Jim, I've been reading what you have said in many posts. I can't help it, but I think you're very angry about about how the "Big Cartels" screwed the upstate cities like SYC and your hometown ROC.
What on earth have I said that could give you that impression?
As a close school teacher friend puts it, the passionate get society's dirty work done. Airline management and unions are very passionate about keeping fares as high as possible, unnecessarily high, at the expense of consumers and local economies. Years of unjustly high fares at home at ROC have made me--along with all of our elected officials--passionate about denouncing the racket. The small and medium-size markets of this country don't have a well-funded management or union, to represent them. Thus, occasionally obsessive people like myself speak up for them. And we will continue to do so until broad-scale, long-lasting change occurs.
While I can understand you're angry about paying big bucks in the past, it can get a bit tiresome reading about your comments.
I'm sorry you feel that way, but the need to represent the consumer and community viewpoint remains. The Cartel has thoroughly earned our wrath, and will continue to enjoy it until a lot more change occurs.
I don't know how other feels about it but for me, if the big cartels are getting business, then they are getting business. But, it just a matter of times before the low cost carriers will flies into all cities and everybody will have a choice. It seems that you expected Southwest, AirTrans, and other low cost carriers to fly in all cities by now but that isn't gotta happened. It will takes time.
I'm not sure where you get that idea. I've written consistently that conservative growth is a key element of the financial success of low-fare carriers. The post 9/11 environment has opened new opportunities, and AirTran in particular has taken them. But still, you don't see *any* low-fare carrier--not even JetBlue--growing helter skelter the way People Express did in the 1980's.
Now, the big cartels are struggling and I have friends working there. They are worried they may lose jobs (so am I at Amtrak). But I get the sense you don't care about people losing job and you expect all the employees to be working at minimum wage while you can fly anywhere at a cost that you want it to be. That isn't gotta happened.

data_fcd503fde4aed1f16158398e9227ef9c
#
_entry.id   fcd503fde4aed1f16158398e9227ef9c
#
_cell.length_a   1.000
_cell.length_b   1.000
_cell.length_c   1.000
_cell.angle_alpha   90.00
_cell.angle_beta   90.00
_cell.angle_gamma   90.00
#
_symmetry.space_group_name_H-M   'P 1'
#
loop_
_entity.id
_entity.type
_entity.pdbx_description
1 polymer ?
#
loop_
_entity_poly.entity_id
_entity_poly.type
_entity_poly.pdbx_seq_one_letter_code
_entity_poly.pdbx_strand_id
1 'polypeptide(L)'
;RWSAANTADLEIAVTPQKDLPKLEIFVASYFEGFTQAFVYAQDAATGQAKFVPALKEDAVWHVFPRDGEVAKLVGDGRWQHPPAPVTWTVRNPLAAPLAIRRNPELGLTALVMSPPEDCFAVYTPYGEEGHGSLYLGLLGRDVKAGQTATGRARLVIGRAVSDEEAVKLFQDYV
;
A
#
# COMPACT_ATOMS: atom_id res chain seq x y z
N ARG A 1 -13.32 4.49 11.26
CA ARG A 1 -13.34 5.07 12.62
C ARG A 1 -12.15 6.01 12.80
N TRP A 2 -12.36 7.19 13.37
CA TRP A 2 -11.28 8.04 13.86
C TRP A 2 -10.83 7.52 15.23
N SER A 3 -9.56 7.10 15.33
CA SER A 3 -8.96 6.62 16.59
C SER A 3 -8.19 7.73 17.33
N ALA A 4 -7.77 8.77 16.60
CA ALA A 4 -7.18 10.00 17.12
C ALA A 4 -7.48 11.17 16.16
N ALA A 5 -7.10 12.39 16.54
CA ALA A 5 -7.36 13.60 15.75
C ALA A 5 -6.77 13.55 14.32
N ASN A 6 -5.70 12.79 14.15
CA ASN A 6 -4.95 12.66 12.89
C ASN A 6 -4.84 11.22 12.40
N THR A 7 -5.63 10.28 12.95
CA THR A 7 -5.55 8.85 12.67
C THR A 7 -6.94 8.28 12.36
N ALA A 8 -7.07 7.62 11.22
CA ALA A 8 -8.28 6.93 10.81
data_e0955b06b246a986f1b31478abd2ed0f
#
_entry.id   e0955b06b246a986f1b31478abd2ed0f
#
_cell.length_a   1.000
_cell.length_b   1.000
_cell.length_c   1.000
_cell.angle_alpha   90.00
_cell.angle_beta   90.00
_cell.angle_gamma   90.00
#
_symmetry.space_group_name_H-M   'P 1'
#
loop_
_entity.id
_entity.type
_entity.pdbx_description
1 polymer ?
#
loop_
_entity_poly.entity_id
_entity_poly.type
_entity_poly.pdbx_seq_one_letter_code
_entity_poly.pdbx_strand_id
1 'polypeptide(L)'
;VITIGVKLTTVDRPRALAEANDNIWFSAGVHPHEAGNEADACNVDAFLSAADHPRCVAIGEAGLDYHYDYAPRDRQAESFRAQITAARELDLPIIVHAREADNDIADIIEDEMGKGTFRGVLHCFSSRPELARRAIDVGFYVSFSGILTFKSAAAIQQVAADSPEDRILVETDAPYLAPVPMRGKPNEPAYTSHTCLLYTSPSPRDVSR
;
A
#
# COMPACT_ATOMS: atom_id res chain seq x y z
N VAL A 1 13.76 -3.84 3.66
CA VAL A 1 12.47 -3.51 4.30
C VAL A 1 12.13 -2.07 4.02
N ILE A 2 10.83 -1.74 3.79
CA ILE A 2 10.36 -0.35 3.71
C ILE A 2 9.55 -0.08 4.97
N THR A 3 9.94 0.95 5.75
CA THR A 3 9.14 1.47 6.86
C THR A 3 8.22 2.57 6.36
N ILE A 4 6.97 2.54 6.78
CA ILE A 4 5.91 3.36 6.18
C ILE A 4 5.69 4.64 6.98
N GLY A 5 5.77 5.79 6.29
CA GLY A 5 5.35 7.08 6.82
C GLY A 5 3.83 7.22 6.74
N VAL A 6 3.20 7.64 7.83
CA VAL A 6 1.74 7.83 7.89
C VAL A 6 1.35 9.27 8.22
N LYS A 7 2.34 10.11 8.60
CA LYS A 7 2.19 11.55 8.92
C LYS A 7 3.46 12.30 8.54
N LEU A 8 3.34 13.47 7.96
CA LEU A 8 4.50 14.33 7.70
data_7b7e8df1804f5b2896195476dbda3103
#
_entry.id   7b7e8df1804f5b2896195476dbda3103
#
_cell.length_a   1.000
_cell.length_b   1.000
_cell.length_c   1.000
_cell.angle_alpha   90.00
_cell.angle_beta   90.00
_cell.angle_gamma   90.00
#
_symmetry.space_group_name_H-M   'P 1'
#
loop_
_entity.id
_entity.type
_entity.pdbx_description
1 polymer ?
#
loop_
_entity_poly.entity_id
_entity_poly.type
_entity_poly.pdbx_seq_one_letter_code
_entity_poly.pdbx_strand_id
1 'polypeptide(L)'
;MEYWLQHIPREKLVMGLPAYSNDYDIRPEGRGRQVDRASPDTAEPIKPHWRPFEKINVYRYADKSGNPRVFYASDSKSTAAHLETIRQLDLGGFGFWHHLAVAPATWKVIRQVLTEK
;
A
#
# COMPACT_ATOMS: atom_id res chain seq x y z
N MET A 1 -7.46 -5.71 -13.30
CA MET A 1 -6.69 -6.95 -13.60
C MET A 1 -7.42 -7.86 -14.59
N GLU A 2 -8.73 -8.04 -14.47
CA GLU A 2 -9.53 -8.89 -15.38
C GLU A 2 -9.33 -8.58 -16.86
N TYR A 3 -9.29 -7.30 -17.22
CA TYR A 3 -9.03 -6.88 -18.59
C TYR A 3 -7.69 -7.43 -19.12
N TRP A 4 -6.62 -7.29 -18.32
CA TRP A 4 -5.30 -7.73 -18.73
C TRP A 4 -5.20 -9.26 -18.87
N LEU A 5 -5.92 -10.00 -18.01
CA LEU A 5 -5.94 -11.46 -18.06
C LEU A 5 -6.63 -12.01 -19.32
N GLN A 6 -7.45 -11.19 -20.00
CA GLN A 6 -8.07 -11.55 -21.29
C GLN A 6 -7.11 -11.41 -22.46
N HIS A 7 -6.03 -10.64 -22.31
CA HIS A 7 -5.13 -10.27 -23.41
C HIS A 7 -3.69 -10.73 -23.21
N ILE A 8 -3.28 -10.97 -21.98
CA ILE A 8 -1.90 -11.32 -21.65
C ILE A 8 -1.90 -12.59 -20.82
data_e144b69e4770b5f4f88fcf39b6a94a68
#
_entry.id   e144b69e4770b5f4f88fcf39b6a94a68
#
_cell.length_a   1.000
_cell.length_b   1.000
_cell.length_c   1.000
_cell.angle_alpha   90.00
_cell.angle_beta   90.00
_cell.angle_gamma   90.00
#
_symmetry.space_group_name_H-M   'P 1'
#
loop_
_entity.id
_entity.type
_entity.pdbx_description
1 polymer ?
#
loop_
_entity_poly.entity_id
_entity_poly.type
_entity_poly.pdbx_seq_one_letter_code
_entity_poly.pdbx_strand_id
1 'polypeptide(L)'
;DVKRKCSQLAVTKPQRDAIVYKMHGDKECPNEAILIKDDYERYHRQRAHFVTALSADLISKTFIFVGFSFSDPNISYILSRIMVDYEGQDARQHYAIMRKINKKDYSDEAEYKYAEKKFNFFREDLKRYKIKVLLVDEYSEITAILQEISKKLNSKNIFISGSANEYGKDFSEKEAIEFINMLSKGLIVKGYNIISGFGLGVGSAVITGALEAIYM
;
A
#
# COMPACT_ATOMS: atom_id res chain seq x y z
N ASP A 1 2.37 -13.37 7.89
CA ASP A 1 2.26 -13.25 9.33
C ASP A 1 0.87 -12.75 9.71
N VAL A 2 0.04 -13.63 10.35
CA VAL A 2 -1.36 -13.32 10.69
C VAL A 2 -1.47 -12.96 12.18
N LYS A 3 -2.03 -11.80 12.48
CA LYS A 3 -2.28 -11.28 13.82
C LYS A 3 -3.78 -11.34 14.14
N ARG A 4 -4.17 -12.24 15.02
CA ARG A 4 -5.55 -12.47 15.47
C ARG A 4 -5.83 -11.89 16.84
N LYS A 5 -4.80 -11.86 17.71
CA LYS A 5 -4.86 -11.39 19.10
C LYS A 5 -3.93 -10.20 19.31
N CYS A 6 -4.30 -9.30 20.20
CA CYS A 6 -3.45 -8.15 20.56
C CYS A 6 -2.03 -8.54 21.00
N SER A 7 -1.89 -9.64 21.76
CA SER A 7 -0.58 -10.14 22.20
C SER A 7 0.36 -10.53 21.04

Unfortunately, I don't always make clear that I do care about the disruptions involved in the industry's changes. Losing a job is never fun, I know all about it, and about the fear of not being able to pay bills. But I firmly believe that all will be better off, and enjoy more jobs, in a reorganized industry that does not rely on exceptionally high fares to prop up 12-cent CASM's in order to be profitable.
As for "minimum wage..." that's a lie spread by Cartel unions. Southwest pays its people well, as is well known. It simply expects more work from them, and cross trains them as to be more valuable and productive in the organization. Why should WN hire a full baggage crew to service three flights, and play poker the rest of the day, when the same crew, on the same salaries, can service 10 flights? (That some cities, like ROC, have gotten into the baggage handling business to help new carriers, is another issue. But the point remains the same).
The idea that communities and consumer advocates want to see airline employees starving is a *lie* propagated by people with an interest in preserving the status quo.
Maybe we should be focusing on getting Southwest, Air Trans, or any low cost carriers to start flying into National Airport. Dave
Absolutely. I don't think WN would fly there, though, would cannibalize BWI. Both AirTran and JetBlue have expressed interest in DCA, though the last remarks to this effect (at least that I have seen) were before 9/11, and the current developments of these airlines in the DC area. As I said, wouldn't a B6 DCA station cannibalize IAD? Unless....B6 were to launch DCA-JFK, which pick a fight with the Cartel shuttles, and that (it seems to me) would go against B6's grain.